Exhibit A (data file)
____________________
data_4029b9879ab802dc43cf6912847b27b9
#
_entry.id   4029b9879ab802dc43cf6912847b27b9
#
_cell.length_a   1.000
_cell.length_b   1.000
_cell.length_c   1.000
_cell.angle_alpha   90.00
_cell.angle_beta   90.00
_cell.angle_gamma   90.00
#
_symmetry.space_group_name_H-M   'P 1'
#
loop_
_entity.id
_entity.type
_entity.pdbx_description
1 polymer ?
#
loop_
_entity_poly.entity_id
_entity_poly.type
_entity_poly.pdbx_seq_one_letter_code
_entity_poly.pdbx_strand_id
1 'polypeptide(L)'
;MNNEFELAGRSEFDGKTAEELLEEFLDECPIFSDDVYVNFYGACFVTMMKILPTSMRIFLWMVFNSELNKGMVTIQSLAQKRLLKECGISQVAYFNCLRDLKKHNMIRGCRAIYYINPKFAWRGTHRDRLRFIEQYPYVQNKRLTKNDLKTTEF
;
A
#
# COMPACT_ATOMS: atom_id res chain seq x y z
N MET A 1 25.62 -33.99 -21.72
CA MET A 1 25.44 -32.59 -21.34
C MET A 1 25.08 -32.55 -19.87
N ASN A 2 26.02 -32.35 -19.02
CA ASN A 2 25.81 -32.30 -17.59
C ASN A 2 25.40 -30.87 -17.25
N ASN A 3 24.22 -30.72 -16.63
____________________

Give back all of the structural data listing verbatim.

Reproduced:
data_4029b9879ab802dc43cf6912847b27b9
#
_entry.id   4029b9879ab802dc43cf6912847b27b9
#
_cell.length_a   1.000
_cell.length_b   1.000
_cell.length_c   1.000
_cell.angle_alpha   90.00
_cell.angle_beta   90.00
_cell.angle_gamma   90.00
#
_symmetry.space_group_name_H-M   'P 1'
#
loop_
_entity.id
_entity.type
_entity.pdbx_description
1 polymer ?
#
loop_
_entity_poly.entity_id
_entity_poly.type
_entity_poly.pdbx_seq_one_letter_code
_entity_poly.pdbx_strand_id
1 'polypeptide(L)'
;MNNEFELAGRSEFDGKTAEELLEEFLDECPIFSDDVYVNFYGACFVTMMKILPTSMRIFLWMVFNSELNKGMVTIQSLAQKRLLKECGISQVAYFNCLRDLKKHNMIRGCRAIYYINPKFAWRGTHRDRLRFIEQYPYVQNKRLTKNDLKTTEF
;
A
#
# COMPACT_ATOMS: atom_id res chain seq x y z
N MET A 1 25.62 -33.99 -21.72
CA MET A 1 25.44 -32.59 -21.34
C MET A 1 25.08 -32.55 -19.87
N ASN A 2 26.02 -32.35 -19.02
CA ASN A 2 25.81 -32.30 -17.59
C ASN A 2 25.40 -30.87 -17.25
N ASN A 3 24.22 -30.72 -16.63